Yet ANOTHER good dog’s life put to risk…

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I sat browsing my facebook page, Joe’s legacy tonight and my heart stopped. Just over a year since our beautiful Border Collie died and I was faced with a spine chilling picture like this……………….

Right there on the page originally set up as tribute to Joe. There right in front of me on the screen was a beautiful Border Collie, not unlike my Joe in looks, sat on a vet table with a HUGE stick piercing right through his chest.

“OH MY GOODNESS, when will this stop?” I gasped.

The link is below.  Please – if you love dogs, even if you don’t own one, STOP using sticks as toys.  I have begged, posted, written all about it, there are facebook pages and websites, vets comments, newspaper articles, yet still people throw a stick, a harmless doggy game.  It’s NOT harmless.

I don’t know statistics but I’m sure they’re out there somewhere. The thing is, whether 1 in a hundred injuries from sticks or 1 in a million – ONE IS TOO MANY when it’s preventable by not doing it. Dog’s die – they break bones, they get ran over, they choke… there are things we cannot protect them from, but we can stop using sticks because we’re lazy, or thoughtless, or naive… there’s no hardship to take a ball, or a favourite toy and throw it.

I’ve said it before and I’ll repeat it “If you know a toy will harm a child you prevent the child from having it.  Why then do we ignore this common sense when it comes to our dogs?”

Please, look at the links – and at the very least think twice… and share if you care.

https://www.facebook.com/tierrettung.straubing.de/photos/pcb.1580550875512624/1580550652179313/?type=1&theater

Don’t let another good dog die needlessly.

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Joe died but his death is still carrying a message

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It’s 19th June 2014. Joe died 6 months ago on 23rd December 2013.

Joe was a 6 year old beautiful boy taken from us after only 10 months by a cruel twist .. an accident .. lack of information .. so I started a mini campaign.  And I’ve just read about another poor soul, a friend of a friend, having to wait to see if his dog will survive a stick injury.  Heartbreaking.

Ok so writing about it channelled my grief but the whole thing goes beyond that.

What was to be thought a rare freaky accident turned out to be all too familiar to vets and families worldwide.  What was thought to be a personal kick in the nuts turns out to be a case of ignorance is most definitely not bliss.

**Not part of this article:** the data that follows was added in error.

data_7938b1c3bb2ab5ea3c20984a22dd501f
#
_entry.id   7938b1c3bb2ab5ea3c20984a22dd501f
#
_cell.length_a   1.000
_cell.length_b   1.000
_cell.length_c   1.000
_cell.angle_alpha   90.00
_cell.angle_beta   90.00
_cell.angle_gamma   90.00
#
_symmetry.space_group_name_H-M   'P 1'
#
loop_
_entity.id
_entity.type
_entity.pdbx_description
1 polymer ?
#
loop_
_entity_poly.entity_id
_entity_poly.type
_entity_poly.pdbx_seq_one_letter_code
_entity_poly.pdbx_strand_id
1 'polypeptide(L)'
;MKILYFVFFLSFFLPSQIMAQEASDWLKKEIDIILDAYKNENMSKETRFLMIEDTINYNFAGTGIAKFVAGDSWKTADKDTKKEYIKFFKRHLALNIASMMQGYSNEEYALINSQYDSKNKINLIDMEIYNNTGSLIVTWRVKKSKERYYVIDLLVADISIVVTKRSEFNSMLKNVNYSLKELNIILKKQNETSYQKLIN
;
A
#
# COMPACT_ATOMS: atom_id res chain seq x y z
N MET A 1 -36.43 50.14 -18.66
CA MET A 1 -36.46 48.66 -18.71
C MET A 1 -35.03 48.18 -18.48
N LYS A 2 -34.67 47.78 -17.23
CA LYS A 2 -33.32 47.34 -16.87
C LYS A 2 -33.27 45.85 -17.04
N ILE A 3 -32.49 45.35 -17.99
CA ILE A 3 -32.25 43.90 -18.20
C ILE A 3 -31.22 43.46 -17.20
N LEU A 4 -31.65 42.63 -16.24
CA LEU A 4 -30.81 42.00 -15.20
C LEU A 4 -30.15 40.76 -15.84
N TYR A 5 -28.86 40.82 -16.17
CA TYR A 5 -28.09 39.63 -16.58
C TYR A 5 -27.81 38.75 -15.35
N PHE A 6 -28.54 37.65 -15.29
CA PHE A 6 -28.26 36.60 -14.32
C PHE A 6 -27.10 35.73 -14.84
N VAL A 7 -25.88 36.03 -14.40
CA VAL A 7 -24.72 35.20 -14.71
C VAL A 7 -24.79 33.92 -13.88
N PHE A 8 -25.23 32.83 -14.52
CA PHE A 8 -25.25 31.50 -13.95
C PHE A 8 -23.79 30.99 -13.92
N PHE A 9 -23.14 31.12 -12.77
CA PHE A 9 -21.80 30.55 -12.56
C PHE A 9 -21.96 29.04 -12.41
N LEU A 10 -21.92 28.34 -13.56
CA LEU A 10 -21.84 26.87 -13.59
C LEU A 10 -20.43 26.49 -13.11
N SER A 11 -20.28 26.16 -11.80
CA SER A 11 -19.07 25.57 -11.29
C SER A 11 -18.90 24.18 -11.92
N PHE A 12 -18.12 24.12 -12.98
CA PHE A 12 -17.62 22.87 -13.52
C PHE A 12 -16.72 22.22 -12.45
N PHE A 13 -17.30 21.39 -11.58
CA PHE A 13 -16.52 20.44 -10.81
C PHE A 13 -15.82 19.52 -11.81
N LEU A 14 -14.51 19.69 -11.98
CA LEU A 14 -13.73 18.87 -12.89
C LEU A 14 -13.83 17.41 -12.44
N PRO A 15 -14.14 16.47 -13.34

I received hundreds of comments on my first post after Joe died. I received hundreds of facebook and twitter comments too.  The current WP views are at over 139000 which is great, and yet not enough.  Dogs are still being treated for nasty stick injuries, vets see a few each month.  I can’t preach and stay stop it, but I can let anyone and everyone who cares know what a potential danger stick throwing is: better than being totally ingnorate of the risks.

What happened to Joe, and happens to dogs all over the world at a frighteningly all to often occasion was borne of ignorance, stupidity, even years of  “that’s what we do with dogs”.  We simply never thought about the consequences it could bring.

Historically, when man decided to have dogs as pets and not merely working companions (not all that long ago in the UK) chasing a stick was a favourite game.  We’ve all seen the old adverts in faded yellows and reds with a boy, stick in hand and his faithful dog pantng happily as he waits for the ‘toy’ to be thrown.  Why should we think it’s dangerous? We see things like celebs on the One Show with their dog, happily throwing it a stick, or in videos…. Dogs and stick throwing seems synonimous

These are but a few stories of reasons why we should try and change this……………..

https://mrsskeats.wordpress.com/2013/12/28/dont-let-another-good-dog-die-needlessly/

http://www.getwestlondon.co.uk/news/local-news/dog-saved-stick-throat-scare-6645241

http://www.croftreferrals.co.uk/news  read Flick’s story

The list goes on.

Please think twice before you throw a stick for your dog to chase.

In memory of a beautiful dog, whose life will not ever have been in vain, but will mean so much more if we save others from pain.

In memory of a beautiful dog, whose life will not ever have been in vain, but will mean so much more if we save others from pain.